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Tuesday, April 19, 2011

We need to do something about the federal deficit

Or do we?

Comments (17)

Puts me in mind of the classic "why" questions:

Why Three Dog Night?
Why not Ringo?
Why Slate?

Really? I'll start believing numbers from the government when...

This must be the plan CoP leaders are following. I wish they'd just tell us and put us all at ease!

You're comment reminds me of a bumper sticker from the past that said something like...
"If you want to know if you can trust the government, ask an Indian".

"The crisis lies in spiraling health care costs." Amen to that.

I am okay with that plan.

But if I was an elected official, I'd be demogoged on these two issues:

"Moreover, under the do-nothing plan, the government would tax a much bigger share of GDP than it currently does, and the tax burden on the middle-class would be uncomfortably high."

"It requires some very unpopular measures—such as serious middle-class tax hikes and sticking with Obamacare."

And tossed outta office faster than Rep Wu!

Kent you need to read the article closer. The key to the whole thing is letting the Bush tax cuts expire. Voila all of our taxes go up and close the deficit down. It's something that has been known about the Federal budget deficit for a long time. It's just that neither party wants to take responsibility for raising our taxes back up to where they were a few years ago.

Exactly. The "crisis" that we're currently facing is a result of widespread (Republican and Democratic) belief that continuation of the Bush tax cuts is fiscally, morally, and spiritually required.

If you believe that, all the other cuts are required and the real human pain that goes with them. If you don't, the problem is mostly fixed.

Ah yes, the old "primary deficit" meme. This is wishful thinking at its worst.

Let's not worry about running up additional debts when we're already $14 trillion in the hole. Another 3% a year is "sustainable" (Portland ought to love this). Obamacare will bend (not break) the cost curve. Social Security is just fine, as long as you don't look inside the "lock box". Oh, the doctors won't mind when we start paying them less. They'll still be happy to accept your Medicare. Good grief.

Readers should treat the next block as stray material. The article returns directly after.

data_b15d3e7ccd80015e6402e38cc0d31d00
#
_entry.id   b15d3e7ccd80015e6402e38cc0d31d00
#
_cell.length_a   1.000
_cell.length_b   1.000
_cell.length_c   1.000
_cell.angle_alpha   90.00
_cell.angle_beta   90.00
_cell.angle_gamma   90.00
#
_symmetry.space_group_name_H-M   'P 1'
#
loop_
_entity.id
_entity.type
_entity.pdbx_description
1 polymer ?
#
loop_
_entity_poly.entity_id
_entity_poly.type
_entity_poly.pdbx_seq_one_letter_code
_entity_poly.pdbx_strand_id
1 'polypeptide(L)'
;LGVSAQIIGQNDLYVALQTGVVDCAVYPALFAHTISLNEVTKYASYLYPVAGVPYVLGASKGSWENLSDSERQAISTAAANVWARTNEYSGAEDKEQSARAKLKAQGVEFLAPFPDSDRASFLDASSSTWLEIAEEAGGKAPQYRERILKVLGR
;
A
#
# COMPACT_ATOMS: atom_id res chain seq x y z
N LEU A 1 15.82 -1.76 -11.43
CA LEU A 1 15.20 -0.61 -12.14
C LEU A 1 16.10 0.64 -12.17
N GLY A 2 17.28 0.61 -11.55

The problem with the current debate is that it always starts up with a plan that lines up a up the cart before the horse.

Then everybody proceeds to argue about what should or should not be in the cart rather than whether the horse can pull the cart for the entire journey.

We should be debating a balanced budget amendment right now. We could design it to scale it into full effect over the next decade - where outlays for ensuing fiscal years have to move closer to revenues.

Ratify it and then the debate over revenues/taxes vs. spending will have some context in Congressional elections(and we won't be careening toward insolvency).

I, for one, would be much more willing to consider "reductions in tax spending" (or whatever euphemism for taxes next emerges) with a balanced budget requirement in place.

My, what an interesting way to move towards a flat tax system and take away all those complicated deductions and ridiculous credits -- stop indexing the AMT.

More seriously, since CBO assumes consistently low interest rates, factors in consistently subdued inflation, projects consistently strong employment growth and assumes away the business cycle, its sustainable, no-expense-savings scenario is an impossible. If it hadn't been for that last blip in the business cycle the federal budget would be balanced right now.

It is abjectly poor planning to assume that the economy doesn't hit a rough patch every 5 to 10 years or so.

Oh, the doctors won't mind when we start paying them less. They'll still be happy to accept your Medicare.

Right, MJ, we need to cut spending. But not the doctors! They might object. And not defense, of course. And not the FBI, since they keep us safe. Cut welfare for sure -- but not the kind that goes to businesses or high-income individuals.

That should work.